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Then on Tuesday, an employee shot and killed six co-workers at a Walmart in Chesapeake before turning the gun on himself. In his rampage, he took the lives of Kelly Pyle, Lorenzo Gamble, Brian Pendleton, Randall Blevins, Tyneck Johnson and Fernando Chavez-Barron. Chavez-Barron, whose name was initially withheld because of his age, was just 16 years old.

On Friday, authorities released a note found on the phone of the gunman, whose name I’m not including here to minimize attention. It was labeled “Death Note” and ended with the line: “God forgive me for what I’m about to do.”

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Authorities also revealed Friday that he had purchased the 9mm handgun used in the shooting earlier that morning. It was so easy for him. He could walk into a place with all the thoughts that would drive him to kill his associates and walk out with the ability to do that destruction.

After that shooting, Virginia Gov. Glenn Youngkin (R) was asked if he was open to legislative solutions to prevent gun violence, and he declined to answer. He told reporters that now is not the time to discuss it.

“We’ll talk about it,” Youngkin said, according to reports. “We’re going to talk about it. Today’s not the day. It’s not the day. But it will be. And we’re going to talk about it.”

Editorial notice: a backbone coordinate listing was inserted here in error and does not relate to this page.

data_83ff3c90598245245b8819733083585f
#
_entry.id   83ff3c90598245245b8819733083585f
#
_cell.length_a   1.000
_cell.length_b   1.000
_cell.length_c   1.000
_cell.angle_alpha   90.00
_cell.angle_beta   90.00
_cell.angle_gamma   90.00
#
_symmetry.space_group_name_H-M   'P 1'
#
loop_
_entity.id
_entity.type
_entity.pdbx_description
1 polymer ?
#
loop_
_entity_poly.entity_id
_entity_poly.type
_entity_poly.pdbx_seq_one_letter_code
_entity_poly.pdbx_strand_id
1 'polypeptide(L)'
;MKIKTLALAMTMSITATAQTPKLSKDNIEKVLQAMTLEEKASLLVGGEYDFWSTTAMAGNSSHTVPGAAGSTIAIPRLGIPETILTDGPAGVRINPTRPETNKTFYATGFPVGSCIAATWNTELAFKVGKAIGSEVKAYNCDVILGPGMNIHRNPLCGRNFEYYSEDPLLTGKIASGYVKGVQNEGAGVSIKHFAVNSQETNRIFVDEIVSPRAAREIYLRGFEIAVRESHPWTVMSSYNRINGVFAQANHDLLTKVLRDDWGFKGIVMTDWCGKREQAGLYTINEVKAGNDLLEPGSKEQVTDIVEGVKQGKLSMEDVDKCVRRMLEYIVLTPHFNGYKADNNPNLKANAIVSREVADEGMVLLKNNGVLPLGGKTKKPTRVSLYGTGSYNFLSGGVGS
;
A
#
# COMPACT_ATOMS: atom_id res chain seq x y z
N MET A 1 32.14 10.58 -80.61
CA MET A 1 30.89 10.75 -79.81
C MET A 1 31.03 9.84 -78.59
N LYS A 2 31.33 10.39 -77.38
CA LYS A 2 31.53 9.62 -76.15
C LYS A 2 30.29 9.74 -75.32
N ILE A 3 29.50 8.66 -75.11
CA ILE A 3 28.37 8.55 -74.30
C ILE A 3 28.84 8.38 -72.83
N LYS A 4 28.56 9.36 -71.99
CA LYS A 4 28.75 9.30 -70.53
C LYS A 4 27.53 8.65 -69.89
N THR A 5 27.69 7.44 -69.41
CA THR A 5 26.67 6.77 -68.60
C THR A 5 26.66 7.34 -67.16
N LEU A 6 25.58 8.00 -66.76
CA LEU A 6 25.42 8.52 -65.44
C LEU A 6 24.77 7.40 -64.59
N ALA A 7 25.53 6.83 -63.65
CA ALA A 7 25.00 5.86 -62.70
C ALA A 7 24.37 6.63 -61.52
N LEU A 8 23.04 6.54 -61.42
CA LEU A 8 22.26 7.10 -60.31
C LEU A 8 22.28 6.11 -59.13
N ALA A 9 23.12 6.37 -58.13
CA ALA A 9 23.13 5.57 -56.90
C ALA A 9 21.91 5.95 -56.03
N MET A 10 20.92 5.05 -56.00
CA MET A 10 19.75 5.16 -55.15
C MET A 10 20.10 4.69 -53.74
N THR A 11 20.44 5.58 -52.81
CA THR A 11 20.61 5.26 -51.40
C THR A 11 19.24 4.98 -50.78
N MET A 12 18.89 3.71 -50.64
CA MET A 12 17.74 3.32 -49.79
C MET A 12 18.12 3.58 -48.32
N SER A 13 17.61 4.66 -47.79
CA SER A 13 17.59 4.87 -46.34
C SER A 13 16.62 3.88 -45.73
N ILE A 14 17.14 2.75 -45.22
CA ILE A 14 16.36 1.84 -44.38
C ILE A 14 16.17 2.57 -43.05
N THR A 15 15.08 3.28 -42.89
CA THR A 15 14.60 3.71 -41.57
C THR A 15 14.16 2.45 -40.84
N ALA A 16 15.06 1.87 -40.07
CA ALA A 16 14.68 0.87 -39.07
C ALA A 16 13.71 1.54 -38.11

Now is the time to talk about more gun control measures. Too many families know that it is past time for us to talk about it. Delaying these talks means delaying action, which means more shooting, more death, more empty spaces.

When I decided to become a journalist, I never expected to write about shooting. But over the course of my career, I’ve written about this topic again and again — and again. I can’t tell you how many times because I can’t count all those pieces.

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I interviewed college students on the Virginia Tech campus after the mass shooting, knowing that even as they talked about the bright future, they would carry with them some of the darkness of the day.

I sat across from the mom as she talked about why she wanted lawmakers to see the autopsy photos of her 16-year-old daughter, the girl who used to text her “I looovvvvve you Mom” ​​after the shooting.

This mother wants you to see a disturbing photo of her dying daughter. Maybe it’s time to take a look.

I listened to a woman describe going on a date with her Peace Corps husband and then repeatedly telling him, “We love you,” as he lay dying after being hit by a stray bullet.

I’ve had parents break down and sob when they’ve talked about the children they lost to gun violence, and I’ve watched kids try to look brave and intact as they talk about losing the adults in their lives to gun violence. I am tired of writing these works. I also feel encouraged to continue writing these works.

As journalists, all we can do is tell you these stories. We can’t introduce legislation to help people who want to kill, make it harder to get guns, or enforce existing laws to protect people from gun violence.

We can simply talk to people about the empty seats at their desks — and, until things change, prepare future journalists to do the same.